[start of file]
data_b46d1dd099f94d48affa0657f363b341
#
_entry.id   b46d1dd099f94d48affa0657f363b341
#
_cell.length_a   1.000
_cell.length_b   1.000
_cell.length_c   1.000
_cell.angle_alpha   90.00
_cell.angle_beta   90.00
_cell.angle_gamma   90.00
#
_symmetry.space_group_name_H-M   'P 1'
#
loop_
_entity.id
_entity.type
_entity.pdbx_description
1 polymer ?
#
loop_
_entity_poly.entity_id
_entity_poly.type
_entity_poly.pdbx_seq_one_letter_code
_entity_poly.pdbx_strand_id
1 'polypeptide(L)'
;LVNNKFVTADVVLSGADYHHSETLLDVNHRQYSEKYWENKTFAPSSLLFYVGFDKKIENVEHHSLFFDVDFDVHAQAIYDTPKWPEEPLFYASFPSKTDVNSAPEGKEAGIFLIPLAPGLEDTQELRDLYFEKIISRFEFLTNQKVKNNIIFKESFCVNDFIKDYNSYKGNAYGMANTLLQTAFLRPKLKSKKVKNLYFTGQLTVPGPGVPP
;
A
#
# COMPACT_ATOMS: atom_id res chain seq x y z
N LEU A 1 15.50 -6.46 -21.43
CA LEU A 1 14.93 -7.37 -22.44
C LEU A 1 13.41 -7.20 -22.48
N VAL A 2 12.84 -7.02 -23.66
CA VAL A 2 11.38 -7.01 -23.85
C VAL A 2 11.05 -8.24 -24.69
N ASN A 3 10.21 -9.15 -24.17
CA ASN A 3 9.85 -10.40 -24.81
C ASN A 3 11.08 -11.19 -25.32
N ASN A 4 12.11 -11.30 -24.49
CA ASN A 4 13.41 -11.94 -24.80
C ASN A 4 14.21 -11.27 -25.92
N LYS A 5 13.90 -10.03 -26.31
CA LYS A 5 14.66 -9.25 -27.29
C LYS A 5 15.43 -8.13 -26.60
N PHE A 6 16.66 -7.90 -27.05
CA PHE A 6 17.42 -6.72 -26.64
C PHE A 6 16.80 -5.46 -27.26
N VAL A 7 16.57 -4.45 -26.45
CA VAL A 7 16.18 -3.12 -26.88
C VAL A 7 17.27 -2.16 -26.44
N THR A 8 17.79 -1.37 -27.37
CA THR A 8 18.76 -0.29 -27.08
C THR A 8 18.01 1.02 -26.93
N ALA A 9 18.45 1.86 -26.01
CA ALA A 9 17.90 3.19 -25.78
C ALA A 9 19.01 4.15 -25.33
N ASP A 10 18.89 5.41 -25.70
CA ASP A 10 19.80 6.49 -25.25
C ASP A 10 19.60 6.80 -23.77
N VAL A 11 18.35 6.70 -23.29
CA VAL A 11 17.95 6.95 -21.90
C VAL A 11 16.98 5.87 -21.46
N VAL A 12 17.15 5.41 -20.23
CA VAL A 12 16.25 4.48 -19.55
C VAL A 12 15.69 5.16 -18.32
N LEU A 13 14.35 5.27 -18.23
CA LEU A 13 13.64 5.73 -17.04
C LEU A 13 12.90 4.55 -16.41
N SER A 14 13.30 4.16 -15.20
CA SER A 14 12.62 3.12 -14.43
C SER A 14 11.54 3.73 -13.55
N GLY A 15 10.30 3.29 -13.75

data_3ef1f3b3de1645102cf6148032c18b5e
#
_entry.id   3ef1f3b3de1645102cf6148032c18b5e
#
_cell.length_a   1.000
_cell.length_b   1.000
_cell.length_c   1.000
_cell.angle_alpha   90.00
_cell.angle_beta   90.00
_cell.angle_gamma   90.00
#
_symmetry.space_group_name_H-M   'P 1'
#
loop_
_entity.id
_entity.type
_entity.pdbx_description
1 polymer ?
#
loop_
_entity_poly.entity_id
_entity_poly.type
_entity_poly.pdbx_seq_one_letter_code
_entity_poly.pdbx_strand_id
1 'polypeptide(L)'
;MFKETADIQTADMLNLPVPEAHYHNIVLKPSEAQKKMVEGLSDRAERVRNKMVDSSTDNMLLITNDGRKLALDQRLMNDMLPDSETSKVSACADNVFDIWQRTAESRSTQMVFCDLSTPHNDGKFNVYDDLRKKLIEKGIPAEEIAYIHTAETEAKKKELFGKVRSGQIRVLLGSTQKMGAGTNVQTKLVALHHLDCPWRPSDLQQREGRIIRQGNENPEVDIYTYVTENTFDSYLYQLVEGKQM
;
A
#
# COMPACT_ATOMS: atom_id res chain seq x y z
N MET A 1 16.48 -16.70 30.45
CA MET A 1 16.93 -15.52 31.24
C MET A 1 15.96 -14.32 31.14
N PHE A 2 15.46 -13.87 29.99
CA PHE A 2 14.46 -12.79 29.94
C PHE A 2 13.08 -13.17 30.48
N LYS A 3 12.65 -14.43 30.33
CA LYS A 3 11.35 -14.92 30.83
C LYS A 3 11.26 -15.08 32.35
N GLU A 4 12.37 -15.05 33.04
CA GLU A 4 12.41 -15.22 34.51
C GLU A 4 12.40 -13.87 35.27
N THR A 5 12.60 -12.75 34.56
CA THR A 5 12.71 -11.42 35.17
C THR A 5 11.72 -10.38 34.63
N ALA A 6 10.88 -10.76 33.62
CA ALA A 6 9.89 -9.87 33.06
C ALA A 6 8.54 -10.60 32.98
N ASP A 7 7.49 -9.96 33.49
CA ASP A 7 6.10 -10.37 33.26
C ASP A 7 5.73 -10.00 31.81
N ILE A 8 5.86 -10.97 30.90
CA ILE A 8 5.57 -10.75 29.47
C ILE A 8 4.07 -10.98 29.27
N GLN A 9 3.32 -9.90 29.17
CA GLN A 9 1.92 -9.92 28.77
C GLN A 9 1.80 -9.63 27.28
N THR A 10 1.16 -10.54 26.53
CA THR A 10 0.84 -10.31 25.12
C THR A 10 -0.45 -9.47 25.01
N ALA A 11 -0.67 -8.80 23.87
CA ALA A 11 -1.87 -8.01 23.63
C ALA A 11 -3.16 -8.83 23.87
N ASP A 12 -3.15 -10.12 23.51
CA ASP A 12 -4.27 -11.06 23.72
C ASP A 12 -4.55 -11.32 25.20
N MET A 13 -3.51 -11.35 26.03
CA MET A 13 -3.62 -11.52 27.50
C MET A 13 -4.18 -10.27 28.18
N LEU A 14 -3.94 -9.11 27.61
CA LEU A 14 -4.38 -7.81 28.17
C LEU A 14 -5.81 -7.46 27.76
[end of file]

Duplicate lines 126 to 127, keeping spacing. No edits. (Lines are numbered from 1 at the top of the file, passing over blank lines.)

CA ILE A 8 5.57 -10.75 29.47
C ILE A 8 4.07 -10.98 29.27